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Tank Terminal Industry: Early Phase Estimating Methods

09 August

In the early phases of projects within the Tank Terminal industry, you may not have all the details ready to estimate your costs. Yet, you need to make estimations for critical things like project screening, determination of feasibility, concept evaluation, and preliminary budget approval.

Fortunately, with limited information, you’re still able to make estimations based on two methods: factorized estimating and quantitative estimating.

Method 1: Factorized estimating

With factorized estimating, the methodology starts with estimating the equipment costs. This is the only input needed. Once you have that in place, you can derive the Total Installed Costs (TIC) by multiplying the equipment costs by so-called TIC factors.

In Cleopatra Enterprise, the cost estimating software tool, TIC factors are also used.

How we typically start these estimates is by estimating the equipment costs by our in-house developed equipment cost models. These cost models provide the equipment costs based on a certain number of input parameters. For instance, the capacity of a pump, the dimensions of a tank, or the material for the construction of the different equipment.

The second step is multiplying the equipment cost with the TIC factors, which we developed in-house and benchmarked them against historical project data.

It’s important to consider that every industry has its unique engineering principles and project development.

For instance, within tank terminal projects, the tanks are a big portion of the total project cost. Therefore, it’s crucial to check the type of project and determine if the factors are valid for estimating. In addition, factors are not applicable to all of the components in a tank terminal. Estimators should look at their historical data in order to create these factors, so a realistic number for their total project cost can be derived.


Cleopatra Enterprise: Input field for factorized estimating

Cleopatra Enterprise: Input field for factorized estimating

  • Limited engineering input required
  • Quick results
  • The relatively inexpensive estimating method
  • Wide accuracy range
  • Quantities can not be checked: only input and output
  • Limited possibilities for adjustments
  • Estimating with only historical data
  • Labor-intensive to develop benchmarks with a similar basis

Method 2: Quantitative estimating

In a quantitative estimate, we look at components that are expressed in the units of measurements. For instance, length in the pipe, cubic meters of concrete for foundations, and installation hours.

By multiplying these quantities for the components with a unit cost, you can derive your estimated cost. Although this sounds similar to a detailed approach, it’s still an early phase estimate in which you don’t have detailed information yet.

All the quantities that are used in this method are based on assumptions, predicted on historical data and experience. No discipline Material Take-off Lists (MTO) or Bill of Quantities (BOQ) are available and used to generate quantities. Therefore, the equipment list is still a starting point and from there the quantities are derived.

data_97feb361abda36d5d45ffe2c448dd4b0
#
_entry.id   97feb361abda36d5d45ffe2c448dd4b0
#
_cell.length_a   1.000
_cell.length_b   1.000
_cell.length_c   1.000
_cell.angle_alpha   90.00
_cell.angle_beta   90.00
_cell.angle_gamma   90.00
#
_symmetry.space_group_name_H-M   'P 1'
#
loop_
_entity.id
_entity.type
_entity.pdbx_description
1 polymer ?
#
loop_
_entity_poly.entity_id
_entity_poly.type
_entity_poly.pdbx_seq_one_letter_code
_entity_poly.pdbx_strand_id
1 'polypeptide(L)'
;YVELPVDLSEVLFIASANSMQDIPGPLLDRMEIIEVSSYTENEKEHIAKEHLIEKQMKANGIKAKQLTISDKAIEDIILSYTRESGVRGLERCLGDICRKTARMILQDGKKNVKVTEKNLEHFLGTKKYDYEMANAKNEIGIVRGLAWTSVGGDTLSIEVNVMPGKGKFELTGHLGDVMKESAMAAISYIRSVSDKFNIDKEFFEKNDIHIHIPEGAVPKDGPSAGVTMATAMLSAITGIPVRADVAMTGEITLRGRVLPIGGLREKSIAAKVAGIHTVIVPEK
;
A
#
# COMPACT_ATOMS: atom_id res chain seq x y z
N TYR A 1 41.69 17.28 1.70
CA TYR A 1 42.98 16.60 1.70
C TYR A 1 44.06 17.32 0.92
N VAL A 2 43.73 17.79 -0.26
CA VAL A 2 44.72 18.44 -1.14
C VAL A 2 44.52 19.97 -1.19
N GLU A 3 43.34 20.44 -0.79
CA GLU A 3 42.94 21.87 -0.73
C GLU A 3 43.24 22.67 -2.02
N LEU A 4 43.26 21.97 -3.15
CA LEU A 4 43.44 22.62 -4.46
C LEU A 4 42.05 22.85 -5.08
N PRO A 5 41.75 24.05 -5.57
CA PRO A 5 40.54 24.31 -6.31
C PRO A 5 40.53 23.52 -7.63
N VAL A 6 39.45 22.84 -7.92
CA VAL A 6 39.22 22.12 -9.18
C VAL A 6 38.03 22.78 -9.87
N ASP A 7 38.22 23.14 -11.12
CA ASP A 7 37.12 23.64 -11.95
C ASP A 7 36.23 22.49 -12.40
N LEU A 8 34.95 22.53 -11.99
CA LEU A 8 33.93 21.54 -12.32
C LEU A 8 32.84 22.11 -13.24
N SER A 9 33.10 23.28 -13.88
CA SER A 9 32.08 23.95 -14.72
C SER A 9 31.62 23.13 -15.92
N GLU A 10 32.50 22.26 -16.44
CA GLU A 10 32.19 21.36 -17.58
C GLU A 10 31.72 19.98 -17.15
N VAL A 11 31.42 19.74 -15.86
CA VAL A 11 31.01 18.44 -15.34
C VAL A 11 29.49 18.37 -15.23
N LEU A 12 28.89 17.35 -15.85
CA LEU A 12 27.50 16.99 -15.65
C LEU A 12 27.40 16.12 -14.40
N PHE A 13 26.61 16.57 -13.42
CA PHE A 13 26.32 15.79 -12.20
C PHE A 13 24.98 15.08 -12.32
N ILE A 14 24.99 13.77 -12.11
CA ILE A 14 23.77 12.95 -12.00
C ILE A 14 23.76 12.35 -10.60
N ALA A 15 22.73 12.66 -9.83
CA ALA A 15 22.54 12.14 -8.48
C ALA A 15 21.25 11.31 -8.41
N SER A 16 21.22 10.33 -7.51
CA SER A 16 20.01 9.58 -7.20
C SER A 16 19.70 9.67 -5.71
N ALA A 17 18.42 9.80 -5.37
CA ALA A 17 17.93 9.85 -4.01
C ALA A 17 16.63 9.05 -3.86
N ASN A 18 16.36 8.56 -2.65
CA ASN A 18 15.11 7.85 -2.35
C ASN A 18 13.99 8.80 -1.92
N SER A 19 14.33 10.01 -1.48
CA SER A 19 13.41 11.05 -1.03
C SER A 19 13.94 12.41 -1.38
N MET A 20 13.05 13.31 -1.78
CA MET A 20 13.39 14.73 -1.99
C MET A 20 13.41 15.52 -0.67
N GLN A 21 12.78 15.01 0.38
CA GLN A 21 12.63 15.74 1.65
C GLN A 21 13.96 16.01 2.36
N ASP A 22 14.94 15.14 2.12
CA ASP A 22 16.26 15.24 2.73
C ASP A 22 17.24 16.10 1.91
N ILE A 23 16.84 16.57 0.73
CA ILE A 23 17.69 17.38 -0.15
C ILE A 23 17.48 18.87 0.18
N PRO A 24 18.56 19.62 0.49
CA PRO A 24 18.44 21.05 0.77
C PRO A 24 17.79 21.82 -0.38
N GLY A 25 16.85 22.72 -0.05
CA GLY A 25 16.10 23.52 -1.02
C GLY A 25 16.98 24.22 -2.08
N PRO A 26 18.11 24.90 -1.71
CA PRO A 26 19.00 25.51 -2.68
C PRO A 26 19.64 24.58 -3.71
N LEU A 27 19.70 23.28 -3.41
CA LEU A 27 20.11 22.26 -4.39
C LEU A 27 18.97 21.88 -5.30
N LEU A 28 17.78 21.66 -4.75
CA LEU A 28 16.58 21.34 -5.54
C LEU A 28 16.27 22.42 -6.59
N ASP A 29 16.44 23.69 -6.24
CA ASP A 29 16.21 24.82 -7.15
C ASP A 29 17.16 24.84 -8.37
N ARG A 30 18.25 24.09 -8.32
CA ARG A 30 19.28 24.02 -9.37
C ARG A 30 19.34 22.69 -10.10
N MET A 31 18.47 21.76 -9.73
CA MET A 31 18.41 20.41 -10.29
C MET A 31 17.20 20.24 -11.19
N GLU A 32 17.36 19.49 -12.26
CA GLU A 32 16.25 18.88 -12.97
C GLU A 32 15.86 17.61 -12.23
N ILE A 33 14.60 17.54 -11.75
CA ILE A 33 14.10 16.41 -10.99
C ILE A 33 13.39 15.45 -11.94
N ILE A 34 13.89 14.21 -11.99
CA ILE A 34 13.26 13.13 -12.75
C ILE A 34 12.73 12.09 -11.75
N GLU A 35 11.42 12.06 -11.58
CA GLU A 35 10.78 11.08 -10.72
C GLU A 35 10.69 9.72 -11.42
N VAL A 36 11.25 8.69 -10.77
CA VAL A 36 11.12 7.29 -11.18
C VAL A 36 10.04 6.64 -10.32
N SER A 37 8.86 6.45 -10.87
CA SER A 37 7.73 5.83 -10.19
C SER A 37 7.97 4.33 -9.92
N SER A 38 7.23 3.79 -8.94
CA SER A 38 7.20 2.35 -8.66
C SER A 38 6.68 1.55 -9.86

In Cleopatra, we also use quantitative estimating. In order to derive an estimate, some details are needed. However, Cleopatra offers default values that can be used when not all information is available yet, which is common in early phase estimating. The cost model calculates the Supply and Install Costs of the tank based on their input. Our models use standard P&ID’s in order to derive quantities and typical items that are connected to the tank.

In the tank terminal industry, some specific equipment is needed, such as marine loading arms. We approach this by using historical project data or we request a budget quote from the market. Since these are quite specific items that can have specific costs, it always helps to get some additional cost data.


Cleopatra Enterprise: Input field for quantitative estimating

Cleopatra Enterprise: Input field for quantitative estimating

  • More accurate estimate
  • Quantities are more or less fixed units per project, which can be used year after year
  • Quantities are not influenced by inflation, currency fluctuation, and other economical factors
  • Improves insight and communication
  • More complex and time-consuming compared to Factored Estimating
  • An extensive unit-rate cost database should be developed and maintained


All in all, both methods allow you to make estimates with limited information. And this is very valuable at an early stage of a tank terminal project. Factorized estimating is a less complex and quicker method compared to quantitative estimating. However, quantitative estimating may be the right method for you if you have a well-maintained cost database to develop this kind of estimate and experienced estimators with time to check them.

Do you want to know which estimating method suits your project best, or how Cleopatra Enterprise can help you better your project performance? Please feel free to contact us.


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